OriginTrail, the world’s first decentralized network for the global food supply chain, went live December 7. The Belgrade-based company also teamed up recently with Oracle to offer more secure data sharing on the distributed ledger.
OriginTrail aims to develop one shared blockchain protocol for all interconnected supply networks on the global food supply chain. Unlike competitors who are developing their own unique supply chain platforms, OriginTrail is seeking to leverage the efficiency and transparency of Distributed Ledger Technologies in integrated communications.
“We do not focus on the blockchain layer. We see OriginTrail being a very open ecosystem [with respect to interoperability],” Chief Executive Officer Tomaž Levak told Invest Blockchain.
The solution was conceived by company founders to help address the lack of transparency in food supply chains.
“Almost one-third of executives in supply chains claim that they cannot vouch for the authenticity of ingredients they put into end products... that’s a very staggering statistic,” Chief Operating Officer Žiga Drev told Invest Blockchain.
Securing the Chain
Secure data is essential to the project’s success, though. OpenTrail already uses digital fingerprinting to prevent tampering and built its protocol to meet industry standards for data sharing, like GS1 and IoT. The IT firm also this month announced a partnership with Oracle.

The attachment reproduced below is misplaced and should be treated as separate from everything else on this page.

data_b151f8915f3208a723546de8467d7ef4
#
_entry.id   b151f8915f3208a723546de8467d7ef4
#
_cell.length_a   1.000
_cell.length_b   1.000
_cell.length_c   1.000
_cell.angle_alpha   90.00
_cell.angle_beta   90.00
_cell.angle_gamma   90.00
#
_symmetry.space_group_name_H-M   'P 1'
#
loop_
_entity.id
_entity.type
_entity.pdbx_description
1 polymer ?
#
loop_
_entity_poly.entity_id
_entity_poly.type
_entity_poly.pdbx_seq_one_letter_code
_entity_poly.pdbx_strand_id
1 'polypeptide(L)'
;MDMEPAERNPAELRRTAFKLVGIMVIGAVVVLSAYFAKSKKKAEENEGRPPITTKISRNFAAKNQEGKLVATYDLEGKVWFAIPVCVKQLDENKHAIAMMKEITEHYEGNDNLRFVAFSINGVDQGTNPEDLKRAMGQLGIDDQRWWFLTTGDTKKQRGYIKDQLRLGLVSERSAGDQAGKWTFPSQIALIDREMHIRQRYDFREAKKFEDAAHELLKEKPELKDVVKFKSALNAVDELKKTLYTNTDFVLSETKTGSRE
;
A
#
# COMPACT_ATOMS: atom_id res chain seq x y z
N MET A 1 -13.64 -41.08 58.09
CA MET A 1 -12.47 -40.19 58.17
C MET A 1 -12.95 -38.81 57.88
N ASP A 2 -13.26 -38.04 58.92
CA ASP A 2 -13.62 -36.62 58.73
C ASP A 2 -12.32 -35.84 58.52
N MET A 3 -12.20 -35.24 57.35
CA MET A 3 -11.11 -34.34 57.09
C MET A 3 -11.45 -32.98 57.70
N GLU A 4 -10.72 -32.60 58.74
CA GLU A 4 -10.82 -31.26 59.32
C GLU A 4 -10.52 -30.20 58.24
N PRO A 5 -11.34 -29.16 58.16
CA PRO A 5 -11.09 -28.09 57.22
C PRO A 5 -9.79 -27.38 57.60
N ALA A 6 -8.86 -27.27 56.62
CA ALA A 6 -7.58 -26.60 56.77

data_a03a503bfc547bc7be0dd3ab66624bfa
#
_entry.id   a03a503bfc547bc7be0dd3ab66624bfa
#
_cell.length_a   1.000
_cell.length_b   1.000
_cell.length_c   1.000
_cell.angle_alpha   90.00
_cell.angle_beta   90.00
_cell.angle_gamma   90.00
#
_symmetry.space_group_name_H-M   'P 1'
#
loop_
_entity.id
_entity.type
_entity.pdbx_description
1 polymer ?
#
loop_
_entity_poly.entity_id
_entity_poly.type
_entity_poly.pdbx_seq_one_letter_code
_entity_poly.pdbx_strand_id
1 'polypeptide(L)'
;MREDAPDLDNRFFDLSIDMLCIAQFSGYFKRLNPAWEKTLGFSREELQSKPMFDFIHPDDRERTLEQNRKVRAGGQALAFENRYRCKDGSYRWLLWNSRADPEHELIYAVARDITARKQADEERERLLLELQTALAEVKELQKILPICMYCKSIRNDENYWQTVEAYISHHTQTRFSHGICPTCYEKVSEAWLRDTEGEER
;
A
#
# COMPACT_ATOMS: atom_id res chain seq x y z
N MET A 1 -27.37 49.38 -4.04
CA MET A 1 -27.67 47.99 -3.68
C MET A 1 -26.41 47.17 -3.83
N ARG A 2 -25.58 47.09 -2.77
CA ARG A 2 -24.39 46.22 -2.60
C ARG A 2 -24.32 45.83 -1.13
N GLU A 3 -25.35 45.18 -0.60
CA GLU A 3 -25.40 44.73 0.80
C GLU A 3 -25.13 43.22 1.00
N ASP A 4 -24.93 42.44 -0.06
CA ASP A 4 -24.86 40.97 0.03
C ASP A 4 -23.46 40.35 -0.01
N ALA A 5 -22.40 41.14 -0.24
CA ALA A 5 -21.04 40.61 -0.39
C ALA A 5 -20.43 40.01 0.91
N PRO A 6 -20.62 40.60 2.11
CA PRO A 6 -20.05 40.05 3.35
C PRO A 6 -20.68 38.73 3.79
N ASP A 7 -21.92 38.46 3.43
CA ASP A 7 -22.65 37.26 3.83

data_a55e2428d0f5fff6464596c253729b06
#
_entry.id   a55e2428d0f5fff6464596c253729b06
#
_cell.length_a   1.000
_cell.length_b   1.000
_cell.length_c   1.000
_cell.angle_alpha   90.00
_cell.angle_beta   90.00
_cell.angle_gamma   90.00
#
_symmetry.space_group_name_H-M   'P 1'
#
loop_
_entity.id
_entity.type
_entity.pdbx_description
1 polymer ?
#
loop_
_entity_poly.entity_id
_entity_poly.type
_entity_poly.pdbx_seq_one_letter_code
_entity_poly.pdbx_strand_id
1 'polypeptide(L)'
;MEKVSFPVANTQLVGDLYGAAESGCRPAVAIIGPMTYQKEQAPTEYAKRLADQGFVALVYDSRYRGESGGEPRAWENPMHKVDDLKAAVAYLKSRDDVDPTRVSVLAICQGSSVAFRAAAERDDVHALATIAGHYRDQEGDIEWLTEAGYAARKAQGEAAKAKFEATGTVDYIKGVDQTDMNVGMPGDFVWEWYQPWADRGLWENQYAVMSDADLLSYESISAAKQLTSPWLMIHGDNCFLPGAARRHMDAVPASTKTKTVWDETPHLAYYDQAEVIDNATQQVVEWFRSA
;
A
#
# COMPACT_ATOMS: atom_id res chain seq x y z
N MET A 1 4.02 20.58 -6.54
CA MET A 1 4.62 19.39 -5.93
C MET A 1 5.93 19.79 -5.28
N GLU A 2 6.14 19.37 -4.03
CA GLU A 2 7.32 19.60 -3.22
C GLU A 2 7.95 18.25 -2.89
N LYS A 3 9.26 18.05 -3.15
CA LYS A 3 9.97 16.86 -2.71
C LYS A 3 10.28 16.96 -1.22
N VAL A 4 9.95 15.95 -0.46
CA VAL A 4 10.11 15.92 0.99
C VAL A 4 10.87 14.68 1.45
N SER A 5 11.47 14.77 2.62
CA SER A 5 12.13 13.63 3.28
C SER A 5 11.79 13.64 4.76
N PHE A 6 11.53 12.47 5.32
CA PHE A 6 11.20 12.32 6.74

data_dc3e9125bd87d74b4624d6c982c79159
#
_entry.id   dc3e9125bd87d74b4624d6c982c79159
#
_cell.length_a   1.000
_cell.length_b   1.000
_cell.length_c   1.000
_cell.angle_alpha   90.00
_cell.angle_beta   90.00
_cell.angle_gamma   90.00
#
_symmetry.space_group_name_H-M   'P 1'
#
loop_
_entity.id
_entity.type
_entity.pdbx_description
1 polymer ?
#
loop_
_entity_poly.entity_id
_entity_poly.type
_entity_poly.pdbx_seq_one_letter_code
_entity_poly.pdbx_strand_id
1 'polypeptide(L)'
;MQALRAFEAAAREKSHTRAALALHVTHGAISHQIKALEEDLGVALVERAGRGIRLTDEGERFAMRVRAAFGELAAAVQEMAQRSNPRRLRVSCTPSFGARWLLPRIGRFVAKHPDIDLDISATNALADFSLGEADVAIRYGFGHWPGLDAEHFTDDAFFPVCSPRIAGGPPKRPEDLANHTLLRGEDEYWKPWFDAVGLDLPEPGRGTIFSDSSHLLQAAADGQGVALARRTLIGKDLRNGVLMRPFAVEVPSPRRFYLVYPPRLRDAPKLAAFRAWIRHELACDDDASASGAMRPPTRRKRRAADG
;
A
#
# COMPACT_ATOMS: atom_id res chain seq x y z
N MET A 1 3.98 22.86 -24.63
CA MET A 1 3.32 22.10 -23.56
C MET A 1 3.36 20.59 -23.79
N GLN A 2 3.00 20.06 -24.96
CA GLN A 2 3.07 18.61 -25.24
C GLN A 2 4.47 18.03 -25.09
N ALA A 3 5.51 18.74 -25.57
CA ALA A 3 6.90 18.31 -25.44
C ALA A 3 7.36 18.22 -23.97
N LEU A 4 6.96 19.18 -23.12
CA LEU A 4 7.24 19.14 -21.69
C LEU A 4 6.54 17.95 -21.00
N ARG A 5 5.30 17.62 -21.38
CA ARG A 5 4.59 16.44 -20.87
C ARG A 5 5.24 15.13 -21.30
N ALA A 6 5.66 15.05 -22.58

With Oracle’s ERPs and cloud services providing easier entry into blockchain, the collaboration makes sense, said Rajko Novak, managing director at Oracle Slovenia. “Partnership with OriginTrail brings Oracle's enterprise-grade technology closer to specific supply chain purpose. This enables us to extract more value out of data being exchanged in the multi-organizational environment.”
Companies already using Oracle products and services will be able to easily implement and integrate with OriginTrail. This can expand OriginTrail’s reach while expanding interoperability between Oracle’s solutions and blockchains.
With OriginTrail data creators, data holders and data viewers can each connect to the peer-to-peer network. The company has stated its next moves are to audit the network and launch bug bounty. In the first quarter of 2019, it plans to launch its Freedom Mainnet, which will open the network to all participants without requiring applications and include fully implemented litigation mechanisms in real market conditions.
Future phases, the company noted, will add “data layer and privacy abilities and will be focused on bridging different technology worlds and the ease of integration with other enterprise software,” with attention then going to bringing “further data tokenization abilities” to the network.
OriginTrail’s supply chain disruption is also likely to benefit industries outside of food, including automotive and pharmaceuticals, as it makes data more transparent and more accessible. Combating the problem of centralized data silos, OpenTrail will provide better data access to consumers, companies, and government oversight committees with data shared about a product’s lifecycle from start to finish.
One of its pilot projects is using Tag-it Smart Sensors to make over 15,000 wine bottles “smart objects” as they move through the supply chain. Manufacturers, retailers, and consumers will be able to scan the QR code to access data about a product’s location, temperature, and humidity, which can go a long way to fighting counterfeiting.
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